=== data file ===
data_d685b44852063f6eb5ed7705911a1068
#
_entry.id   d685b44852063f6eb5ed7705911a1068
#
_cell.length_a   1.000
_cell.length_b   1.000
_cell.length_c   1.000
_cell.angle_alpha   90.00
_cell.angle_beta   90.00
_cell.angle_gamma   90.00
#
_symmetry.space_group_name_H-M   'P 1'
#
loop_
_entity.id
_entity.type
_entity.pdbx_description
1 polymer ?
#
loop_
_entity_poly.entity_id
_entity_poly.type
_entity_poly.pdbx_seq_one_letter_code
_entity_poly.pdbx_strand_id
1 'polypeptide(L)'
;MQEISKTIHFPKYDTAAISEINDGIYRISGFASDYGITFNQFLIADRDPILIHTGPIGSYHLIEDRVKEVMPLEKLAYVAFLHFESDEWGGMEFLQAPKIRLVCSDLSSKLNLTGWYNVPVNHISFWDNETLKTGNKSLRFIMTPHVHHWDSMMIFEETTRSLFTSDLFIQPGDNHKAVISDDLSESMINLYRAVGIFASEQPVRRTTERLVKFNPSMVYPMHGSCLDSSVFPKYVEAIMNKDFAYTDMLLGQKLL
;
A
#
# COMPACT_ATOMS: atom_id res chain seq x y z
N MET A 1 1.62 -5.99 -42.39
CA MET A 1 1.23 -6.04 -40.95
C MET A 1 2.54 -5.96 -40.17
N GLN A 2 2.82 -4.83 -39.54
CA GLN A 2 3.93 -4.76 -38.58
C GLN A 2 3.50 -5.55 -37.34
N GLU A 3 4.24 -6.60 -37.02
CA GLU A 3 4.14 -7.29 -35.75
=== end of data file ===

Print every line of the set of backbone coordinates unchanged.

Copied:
data_d685b44852063f6eb5ed7705911a1068
#
_entry.id   d685b44852063f6eb5ed7705911a1068
#
_cell.length_a   1.000
_cell.length_b   1.000
_cell.length_c   1.000
_cell.angle_alpha   90.00
_cell.angle_beta   90.00
_cell.angle_gamma   90.00
#
_symmetry.space_group_name_H-M   'P 1'
#
loop_
_entity.id
_entity.type
_entity.pdbx_description
1 polymer ?
#
loop_
_entity_poly.entity_id
_entity_poly.type
_entity_poly.pdbx_seq_one_letter_code
_entity_poly.pdbx_strand_id
1 'polypeptide(L)'
;MQEISKTIHFPKYDTAAISEINDGIYRISGFASDYGITFNQFLIADRDPILIHTGPIGSYHLIEDRVKEVMPLEKLAYVAFLHFESDEWGGMEFLQAPKIRLVCSDLSSKLNLTGWYNVPVNHISFWDNETLKTGNKSLRFIMTPHVHHWDSMMIFEETTRSLFTSDLFIQPGDNHKAVISDDLSESMINLYRAVGIFASEQPVRRTTERLVKFNPSMVYPMHGSCLDSSVFPKYVEAIMNKDFAYTDMLLGQKLL
;
A
#
# COMPACT_ATOMS: atom_id res chain seq x y z
N MET A 1 1.62 -5.99 -42.39
CA MET A 1 1.23 -6.04 -40.95
C MET A 1 2.54 -5.96 -40.17
N GLN A 2 2.82 -4.83 -39.54
CA GLN A 2 3.93 -4.76 -38.58
C GLN A 2 3.50 -5.55 -37.34
N GLU A 3 4.24 -6.60 -37.02
CA GLU A 3 4.14 -7.29 -35.75